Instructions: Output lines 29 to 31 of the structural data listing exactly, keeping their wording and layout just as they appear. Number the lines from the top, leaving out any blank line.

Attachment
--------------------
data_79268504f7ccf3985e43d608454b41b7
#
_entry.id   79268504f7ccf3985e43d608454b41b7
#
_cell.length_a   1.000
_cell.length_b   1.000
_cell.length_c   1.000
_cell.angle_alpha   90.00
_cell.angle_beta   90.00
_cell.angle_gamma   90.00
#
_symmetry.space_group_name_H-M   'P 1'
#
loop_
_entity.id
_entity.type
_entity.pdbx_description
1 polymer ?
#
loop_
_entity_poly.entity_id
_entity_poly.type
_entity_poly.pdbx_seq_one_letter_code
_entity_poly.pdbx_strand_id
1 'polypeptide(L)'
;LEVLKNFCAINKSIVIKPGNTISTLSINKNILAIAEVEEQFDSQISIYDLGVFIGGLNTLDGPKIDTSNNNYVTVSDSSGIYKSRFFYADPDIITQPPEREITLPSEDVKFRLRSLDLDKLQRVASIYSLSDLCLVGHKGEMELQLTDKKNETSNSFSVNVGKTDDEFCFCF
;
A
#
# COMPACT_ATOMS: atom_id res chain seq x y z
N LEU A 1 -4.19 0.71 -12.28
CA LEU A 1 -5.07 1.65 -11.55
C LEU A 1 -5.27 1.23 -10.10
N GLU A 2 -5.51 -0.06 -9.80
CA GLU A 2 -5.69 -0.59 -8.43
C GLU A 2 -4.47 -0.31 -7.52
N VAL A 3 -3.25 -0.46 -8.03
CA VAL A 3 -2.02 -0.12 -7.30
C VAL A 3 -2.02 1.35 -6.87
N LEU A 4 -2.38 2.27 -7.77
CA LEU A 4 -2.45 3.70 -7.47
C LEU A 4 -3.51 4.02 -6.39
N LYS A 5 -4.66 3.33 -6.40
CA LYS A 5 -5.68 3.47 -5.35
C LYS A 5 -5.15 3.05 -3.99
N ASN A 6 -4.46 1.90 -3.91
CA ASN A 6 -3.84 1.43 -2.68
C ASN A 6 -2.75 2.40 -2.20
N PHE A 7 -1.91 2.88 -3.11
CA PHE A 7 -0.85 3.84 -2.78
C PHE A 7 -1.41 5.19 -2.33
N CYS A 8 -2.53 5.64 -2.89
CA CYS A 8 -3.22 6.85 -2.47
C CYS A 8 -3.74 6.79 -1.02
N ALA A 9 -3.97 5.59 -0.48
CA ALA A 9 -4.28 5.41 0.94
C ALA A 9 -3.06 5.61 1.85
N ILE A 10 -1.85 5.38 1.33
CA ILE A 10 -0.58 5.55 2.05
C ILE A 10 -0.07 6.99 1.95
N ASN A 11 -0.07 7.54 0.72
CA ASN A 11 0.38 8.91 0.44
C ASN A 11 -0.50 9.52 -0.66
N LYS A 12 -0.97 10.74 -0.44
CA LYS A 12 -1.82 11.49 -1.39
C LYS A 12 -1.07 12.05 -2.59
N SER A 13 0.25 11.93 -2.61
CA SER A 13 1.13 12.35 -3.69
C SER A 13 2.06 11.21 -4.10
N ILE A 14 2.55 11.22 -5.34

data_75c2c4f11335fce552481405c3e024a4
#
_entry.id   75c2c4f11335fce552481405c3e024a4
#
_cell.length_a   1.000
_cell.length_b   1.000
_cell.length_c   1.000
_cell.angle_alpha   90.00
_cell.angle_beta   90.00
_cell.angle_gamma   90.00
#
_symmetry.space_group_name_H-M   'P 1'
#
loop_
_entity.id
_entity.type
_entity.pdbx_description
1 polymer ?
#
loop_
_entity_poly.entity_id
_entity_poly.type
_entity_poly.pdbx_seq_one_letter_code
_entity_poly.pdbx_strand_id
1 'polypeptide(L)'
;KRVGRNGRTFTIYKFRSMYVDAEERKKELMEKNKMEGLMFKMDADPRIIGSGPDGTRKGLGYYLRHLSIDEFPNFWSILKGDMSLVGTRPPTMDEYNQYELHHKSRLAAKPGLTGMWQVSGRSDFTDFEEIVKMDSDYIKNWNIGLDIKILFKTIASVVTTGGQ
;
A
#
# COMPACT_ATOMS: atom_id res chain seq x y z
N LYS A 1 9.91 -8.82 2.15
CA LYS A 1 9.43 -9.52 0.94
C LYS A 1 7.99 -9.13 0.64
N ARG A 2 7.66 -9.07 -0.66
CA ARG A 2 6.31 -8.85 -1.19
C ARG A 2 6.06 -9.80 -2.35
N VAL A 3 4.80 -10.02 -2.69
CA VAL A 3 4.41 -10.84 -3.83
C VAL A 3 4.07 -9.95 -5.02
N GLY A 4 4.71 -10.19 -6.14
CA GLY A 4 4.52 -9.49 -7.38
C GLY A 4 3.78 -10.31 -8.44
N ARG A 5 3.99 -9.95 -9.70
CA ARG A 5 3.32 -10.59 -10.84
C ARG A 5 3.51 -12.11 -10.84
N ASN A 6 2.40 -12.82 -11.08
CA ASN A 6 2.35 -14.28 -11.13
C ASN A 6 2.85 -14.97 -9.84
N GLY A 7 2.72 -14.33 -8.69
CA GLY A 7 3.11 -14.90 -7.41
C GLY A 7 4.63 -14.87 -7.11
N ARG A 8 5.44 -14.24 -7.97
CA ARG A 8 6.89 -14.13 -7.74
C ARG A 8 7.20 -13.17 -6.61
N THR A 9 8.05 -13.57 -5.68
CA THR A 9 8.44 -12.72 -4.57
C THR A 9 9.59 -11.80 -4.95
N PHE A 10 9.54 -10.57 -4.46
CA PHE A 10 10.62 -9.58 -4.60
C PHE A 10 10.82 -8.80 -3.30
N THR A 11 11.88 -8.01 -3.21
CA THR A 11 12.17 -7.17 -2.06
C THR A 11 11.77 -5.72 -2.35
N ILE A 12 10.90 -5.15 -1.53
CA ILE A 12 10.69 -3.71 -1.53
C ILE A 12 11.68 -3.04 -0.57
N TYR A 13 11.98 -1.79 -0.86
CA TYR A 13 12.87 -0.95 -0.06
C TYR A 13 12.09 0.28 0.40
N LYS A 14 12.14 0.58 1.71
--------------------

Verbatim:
#
# COMPACT_ATOMS: atom_id res chain seq x y z
N LEU A 1 -4.19 0.71 -12.28